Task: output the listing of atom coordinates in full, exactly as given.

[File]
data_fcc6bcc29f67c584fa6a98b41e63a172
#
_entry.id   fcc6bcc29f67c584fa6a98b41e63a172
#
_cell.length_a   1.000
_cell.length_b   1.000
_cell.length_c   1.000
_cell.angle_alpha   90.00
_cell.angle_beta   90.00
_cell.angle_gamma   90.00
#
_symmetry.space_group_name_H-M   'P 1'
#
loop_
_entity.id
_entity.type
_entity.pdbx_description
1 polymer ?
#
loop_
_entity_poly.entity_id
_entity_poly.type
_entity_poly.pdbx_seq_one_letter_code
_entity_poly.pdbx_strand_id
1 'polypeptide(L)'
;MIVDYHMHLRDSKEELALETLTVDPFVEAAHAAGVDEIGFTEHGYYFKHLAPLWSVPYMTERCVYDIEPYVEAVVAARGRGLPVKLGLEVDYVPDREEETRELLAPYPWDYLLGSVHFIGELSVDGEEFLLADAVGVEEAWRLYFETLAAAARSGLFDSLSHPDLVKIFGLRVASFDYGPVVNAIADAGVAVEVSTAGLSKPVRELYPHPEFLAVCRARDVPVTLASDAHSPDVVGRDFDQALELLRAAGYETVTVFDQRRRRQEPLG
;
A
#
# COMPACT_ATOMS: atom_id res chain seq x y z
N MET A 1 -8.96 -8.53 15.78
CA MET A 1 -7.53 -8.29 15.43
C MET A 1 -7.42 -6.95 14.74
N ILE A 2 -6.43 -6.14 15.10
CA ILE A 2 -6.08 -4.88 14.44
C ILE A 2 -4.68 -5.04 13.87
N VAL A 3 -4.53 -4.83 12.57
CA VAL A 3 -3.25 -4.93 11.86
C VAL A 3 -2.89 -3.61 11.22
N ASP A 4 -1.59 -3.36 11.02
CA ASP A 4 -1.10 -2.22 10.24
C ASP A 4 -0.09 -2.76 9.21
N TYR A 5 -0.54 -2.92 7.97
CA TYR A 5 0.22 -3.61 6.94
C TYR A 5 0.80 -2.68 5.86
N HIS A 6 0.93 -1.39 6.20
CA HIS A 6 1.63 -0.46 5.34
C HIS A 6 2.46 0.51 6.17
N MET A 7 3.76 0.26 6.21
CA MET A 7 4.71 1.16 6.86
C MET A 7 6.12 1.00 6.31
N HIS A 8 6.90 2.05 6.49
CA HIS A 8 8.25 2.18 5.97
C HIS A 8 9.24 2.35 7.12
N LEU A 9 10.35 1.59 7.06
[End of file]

data_fcc6bcc29f67c584fa6a98b41e63a172
#
_entry.id   fcc6bcc29f67c584fa6a98b41e63a172
#
_cell.length_a   1.000
_cell.length_b   1.000
_cell.length_c   1.000
_cell.angle_alpha   90.00
_cell.angle_beta   90.00
_cell.angle_gamma   90.00
#
_symmetry.space_group_name_H-M   'P 1'
#
loop_
_entity.id
_entity.type
_entity.pdbx_description
1 polymer ?
#
loop_
_entity_poly.entity_id
_entity_poly.type
_entity_poly.pdbx_seq_one_letter_code
_entity_poly.pdbx_strand_id
1 'polypeptide(L)'
;MIVDYHMHLRDSKEELALETLTVDPFVEAAHAAGVDEIGFTEHGYYFKHLAPLWSVPYMTERCVYDIEPYVEAVVAARGRGLPVKLGLEVDYVPDREEETRELLAPYPWDYLLGSVHFIGELSVDGEEFLLADAVGVEEAWRLYFETLAAAARSGLFDSLSHPDLVKIFGLRVASFDYGPVVNAIADAGVAVEVSTAGLSKPVRELYPHPEFLAVCRARDVPVTLASDAHSPDVVGRDFDQALELLRAAGYETVTVFDQRRRRQEPLG
;
A
#
# COMPACT_ATOMS: atom_id res chain seq x y z
N MET A 1 -8.96 -8.53 15.78
CA MET A 1 -7.53 -8.29 15.43
C MET A 1 -7.42 -6.95 14.74
N ILE A 2 -6.43 -6.14 15.10
CA ILE A 2 -6.08 -4.88 14.44
C ILE A 2 -4.68 -5.04 13.87
N VAL A 3 -4.53 -4.83 12.57
CA VAL A 3 -3.25 -4.93 11.86
C VAL A 3 -2.89 -3.61 11.22
N ASP A 4 -1.59 -3.36 11.02
CA ASP A 4 -1.10 -2.22 10.24
C ASP A 4 -0.09 -2.76 9.21
N TYR A 5 -0.54 -2.92 7.97
CA TYR A 5 0.22 -3.61 6.94
C TYR A 5 0.80 -2.68 5.86
N HIS A 6 0.93 -1.39 6.20
CA HIS A 6 1.63 -0.46 5.34
C HIS A 6 2.46 0.51 6.17
N MET A 7 3.76 0.26 6.21
CA MET A 7 4.71 1.16 6.86
C MET A 7 6.12 1.00 6.31
N HIS A 8 6.90 2.05 6.49
CA HIS A 8 8.25 2.18 5.97
C HIS A 8 9.24 2.35 7.12
N LEU A 9 10.35 1.59 7.06